That's what Curt called it last night after the game, and our bullpen studs deserve the credit, but for me, the top story last night was No. 38, regardless of the number of innings he pitched.
He held off the Rockies for five and a third, but with one out in the sixth was finally lifted with two baserunners on and one out. It was clear he had nothing left, from the way he kept shaking his head, ashen-faced, and saying to Tito over and over again, "It's my fault."
But all around him, even as he walked off with the game still hanging in the balance for Okajima, the Fenway crowd was rising to its feet.
Curt began his descent from the mound and the roar gathered. There was an audible collective inrush of air as people filled their lungs to fuel the noise. It had the feeling, as Curt took his first steps across the infield, of undertow sucking the water line away from shore before a tidal wave.
That wave broke as Schilling doffed his cap, first to the right-field side, then to the left-field side, slowly lumbering toward the dugout and gingerly pausing at the baseline. He still looked somewhat morose, the situation he was leaving behind for Oki clearly weighing on his mind. But as he doffed his hat, his eyebrows furrowed. The grim line of his mouth wavered a little. His eyes shone. He and I both swallowed hard.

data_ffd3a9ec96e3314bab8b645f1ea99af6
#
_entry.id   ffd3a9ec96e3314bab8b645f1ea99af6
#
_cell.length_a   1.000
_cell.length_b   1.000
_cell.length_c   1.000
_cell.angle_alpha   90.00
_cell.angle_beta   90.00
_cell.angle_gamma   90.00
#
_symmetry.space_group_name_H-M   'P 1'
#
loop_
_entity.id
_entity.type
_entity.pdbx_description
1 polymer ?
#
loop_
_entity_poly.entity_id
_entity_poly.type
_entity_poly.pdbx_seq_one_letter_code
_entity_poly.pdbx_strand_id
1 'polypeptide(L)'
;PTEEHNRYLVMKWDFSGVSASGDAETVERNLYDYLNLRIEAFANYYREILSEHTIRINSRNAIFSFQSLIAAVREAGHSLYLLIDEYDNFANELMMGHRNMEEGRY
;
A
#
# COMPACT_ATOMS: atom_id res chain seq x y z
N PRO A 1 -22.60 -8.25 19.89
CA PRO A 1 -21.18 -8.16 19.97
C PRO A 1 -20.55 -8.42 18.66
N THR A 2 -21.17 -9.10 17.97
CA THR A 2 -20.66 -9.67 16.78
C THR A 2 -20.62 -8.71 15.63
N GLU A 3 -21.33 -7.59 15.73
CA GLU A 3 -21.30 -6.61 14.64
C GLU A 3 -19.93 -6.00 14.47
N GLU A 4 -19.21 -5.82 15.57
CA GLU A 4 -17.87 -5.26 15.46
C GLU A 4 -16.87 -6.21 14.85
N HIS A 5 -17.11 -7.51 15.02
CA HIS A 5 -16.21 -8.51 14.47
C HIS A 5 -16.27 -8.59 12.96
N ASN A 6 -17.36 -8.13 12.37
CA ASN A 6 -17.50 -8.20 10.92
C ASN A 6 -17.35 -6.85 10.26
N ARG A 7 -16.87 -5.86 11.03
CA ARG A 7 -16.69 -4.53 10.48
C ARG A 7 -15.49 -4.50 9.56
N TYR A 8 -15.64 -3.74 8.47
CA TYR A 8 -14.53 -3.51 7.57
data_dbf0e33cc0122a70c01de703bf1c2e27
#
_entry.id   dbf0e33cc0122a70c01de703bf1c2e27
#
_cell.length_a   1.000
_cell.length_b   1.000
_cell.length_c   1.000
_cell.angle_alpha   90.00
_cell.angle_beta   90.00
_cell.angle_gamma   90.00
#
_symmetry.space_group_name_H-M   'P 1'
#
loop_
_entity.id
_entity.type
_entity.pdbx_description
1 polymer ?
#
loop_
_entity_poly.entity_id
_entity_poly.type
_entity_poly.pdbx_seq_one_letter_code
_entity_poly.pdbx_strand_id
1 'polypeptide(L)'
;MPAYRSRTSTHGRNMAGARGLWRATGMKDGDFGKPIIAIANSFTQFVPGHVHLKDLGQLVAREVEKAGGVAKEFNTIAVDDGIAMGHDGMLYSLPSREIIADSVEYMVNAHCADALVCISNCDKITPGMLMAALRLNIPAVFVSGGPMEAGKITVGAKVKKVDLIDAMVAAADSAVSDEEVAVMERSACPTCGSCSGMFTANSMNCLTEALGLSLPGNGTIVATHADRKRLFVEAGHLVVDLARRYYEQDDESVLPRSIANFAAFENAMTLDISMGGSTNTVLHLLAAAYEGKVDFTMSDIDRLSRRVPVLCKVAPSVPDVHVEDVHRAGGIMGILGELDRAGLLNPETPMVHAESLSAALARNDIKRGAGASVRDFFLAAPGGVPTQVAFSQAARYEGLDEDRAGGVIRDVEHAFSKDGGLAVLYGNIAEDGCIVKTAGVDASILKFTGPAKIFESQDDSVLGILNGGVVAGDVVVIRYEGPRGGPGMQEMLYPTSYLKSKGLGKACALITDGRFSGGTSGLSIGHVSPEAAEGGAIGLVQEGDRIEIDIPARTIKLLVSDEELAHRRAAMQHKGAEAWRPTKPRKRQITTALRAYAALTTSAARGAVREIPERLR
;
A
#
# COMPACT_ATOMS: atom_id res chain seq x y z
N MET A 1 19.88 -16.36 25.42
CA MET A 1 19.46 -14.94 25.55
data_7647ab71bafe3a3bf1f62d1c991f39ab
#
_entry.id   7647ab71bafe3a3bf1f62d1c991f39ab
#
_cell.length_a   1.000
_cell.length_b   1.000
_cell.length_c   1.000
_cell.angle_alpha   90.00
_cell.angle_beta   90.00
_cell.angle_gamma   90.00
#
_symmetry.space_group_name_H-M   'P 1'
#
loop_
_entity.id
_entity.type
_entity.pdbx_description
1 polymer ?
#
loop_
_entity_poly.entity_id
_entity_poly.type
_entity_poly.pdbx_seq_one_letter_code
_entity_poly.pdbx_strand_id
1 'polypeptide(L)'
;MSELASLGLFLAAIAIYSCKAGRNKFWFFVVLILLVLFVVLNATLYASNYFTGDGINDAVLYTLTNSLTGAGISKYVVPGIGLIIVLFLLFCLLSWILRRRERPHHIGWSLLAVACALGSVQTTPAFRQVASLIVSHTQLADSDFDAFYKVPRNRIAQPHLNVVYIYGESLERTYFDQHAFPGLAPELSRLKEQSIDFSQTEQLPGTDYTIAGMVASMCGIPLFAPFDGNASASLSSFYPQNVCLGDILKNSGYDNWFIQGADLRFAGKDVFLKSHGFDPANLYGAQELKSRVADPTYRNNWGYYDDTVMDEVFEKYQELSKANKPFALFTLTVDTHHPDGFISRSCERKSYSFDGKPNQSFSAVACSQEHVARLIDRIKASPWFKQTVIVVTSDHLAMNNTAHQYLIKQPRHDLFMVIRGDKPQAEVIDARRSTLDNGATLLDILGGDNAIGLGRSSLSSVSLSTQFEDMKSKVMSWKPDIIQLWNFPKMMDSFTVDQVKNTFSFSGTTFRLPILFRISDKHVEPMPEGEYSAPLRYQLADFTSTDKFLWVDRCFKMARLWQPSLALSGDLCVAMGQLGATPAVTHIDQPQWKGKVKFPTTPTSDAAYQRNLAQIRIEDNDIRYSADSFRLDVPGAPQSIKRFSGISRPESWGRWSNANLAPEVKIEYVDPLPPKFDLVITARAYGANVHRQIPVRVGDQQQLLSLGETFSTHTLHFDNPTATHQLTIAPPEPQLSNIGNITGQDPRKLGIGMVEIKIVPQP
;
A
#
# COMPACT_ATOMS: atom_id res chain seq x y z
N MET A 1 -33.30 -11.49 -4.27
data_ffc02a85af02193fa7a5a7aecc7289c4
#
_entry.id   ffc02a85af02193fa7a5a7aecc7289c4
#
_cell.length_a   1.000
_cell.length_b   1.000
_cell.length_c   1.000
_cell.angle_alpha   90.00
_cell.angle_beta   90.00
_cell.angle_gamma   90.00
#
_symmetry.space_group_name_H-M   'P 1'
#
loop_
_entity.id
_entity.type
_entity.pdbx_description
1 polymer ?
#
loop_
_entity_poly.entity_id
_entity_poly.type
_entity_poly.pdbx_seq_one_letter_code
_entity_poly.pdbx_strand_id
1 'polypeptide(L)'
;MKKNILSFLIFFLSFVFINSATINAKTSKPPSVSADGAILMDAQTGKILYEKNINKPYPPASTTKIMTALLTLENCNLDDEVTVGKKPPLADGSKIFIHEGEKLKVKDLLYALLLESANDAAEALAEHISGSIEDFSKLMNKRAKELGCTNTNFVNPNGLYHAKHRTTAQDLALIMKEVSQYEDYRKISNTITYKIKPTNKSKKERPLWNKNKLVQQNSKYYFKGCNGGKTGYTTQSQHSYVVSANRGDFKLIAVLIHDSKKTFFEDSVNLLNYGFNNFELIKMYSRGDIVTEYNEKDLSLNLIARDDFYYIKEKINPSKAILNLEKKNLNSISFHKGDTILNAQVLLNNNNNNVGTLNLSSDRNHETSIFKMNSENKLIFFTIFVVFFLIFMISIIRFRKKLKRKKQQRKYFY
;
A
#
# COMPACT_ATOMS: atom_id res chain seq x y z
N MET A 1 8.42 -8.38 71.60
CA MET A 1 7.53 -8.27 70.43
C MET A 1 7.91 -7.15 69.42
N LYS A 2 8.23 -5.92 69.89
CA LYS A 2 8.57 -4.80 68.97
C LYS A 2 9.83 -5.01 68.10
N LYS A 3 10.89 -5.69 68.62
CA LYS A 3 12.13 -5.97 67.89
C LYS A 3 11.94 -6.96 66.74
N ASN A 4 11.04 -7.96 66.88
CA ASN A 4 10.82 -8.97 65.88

"Bittersweet" doesn't begin to describe the feeling I had watching that scarlet "38" disappear into the dugout last night. It will never be the same team without him.
But the beauty of the Sox, as the years under HWL ownership continue, is that for every player we still miss, there's a new one coming that we wouldn't want to trade the chance to know for anybody or anything.
Like Hideki Okajima.